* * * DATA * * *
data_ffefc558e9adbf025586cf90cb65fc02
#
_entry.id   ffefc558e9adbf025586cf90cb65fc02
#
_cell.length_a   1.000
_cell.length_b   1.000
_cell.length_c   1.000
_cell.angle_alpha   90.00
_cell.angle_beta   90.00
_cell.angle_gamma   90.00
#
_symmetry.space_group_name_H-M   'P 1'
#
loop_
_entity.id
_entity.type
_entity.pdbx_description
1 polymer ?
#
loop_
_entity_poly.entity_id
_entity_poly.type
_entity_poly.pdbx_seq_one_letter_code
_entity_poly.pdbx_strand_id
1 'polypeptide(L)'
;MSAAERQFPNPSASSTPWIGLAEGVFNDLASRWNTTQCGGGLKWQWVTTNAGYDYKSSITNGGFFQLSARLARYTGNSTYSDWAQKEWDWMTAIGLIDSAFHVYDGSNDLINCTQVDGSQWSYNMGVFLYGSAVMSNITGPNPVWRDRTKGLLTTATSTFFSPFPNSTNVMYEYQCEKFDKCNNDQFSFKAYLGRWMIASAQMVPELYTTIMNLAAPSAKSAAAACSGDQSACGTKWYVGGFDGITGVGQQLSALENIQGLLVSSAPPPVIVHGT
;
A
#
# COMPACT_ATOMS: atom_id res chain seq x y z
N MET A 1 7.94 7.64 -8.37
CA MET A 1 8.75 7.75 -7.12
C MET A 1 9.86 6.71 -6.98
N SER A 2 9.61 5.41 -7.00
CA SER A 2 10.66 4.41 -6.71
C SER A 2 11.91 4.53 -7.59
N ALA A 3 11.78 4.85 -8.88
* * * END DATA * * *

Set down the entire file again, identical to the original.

data_ffefc558e9adbf025586cf90cb65fc02
#
_entry.id   ffefc558e9adbf025586cf90cb65fc02
#
_cell.length_a   1.000
_cell.length_b   1.000
_cell.length_c   1.000
_cell.angle_alpha   90.00
_cell.angle_beta   90.00
_cell.angle_gamma   90.00
#
_symmetry.space_group_name_H-M   'P 1'
#
loop_
_entity.id
_entity.type
_entity.pdbx_description
1 polymer ?
#
loop_
_entity_poly.entity_id
_entity_poly.type
_entity_poly.pdbx_seq_one_letter_code
_entity_poly.pdbx_strand_id
1 'polypeptide(L)'
;MSAAERQFPNPSASSTPWIGLAEGVFNDLASRWNTTQCGGGLKWQWVTTNAGYDYKSSITNGGFFQLSARLARYTGNSTYSDWAQKEWDWMTAIGLIDSAFHVYDGSNDLINCTQVDGSQWSYNMGVFLYGSAVMSNITGPNPVWRDRTKGLLTTATSTFFSPFPNSTNVMYEYQCEKFDKCNNDQFSFKAYLGRWMIASAQMVPELYTTIMNLAAPSAKSAAAACSGDQSACGTKWYVGGFDGITGVGQQLSALENIQGLLVSSAPPPVIVHGT
;
A
#
# COMPACT_ATOMS: atom_id res chain seq x y z
N MET A 1 7.94 7.64 -8.37
CA MET A 1 8.75 7.75 -7.12
C MET A 1 9.86 6.71 -6.98
N SER A 2 9.61 5.41 -7.00
CA SER A 2 10.66 4.41 -6.71
C SER A 2 11.91 4.53 -7.59
N ALA A 3 11.78 4.85 -8.88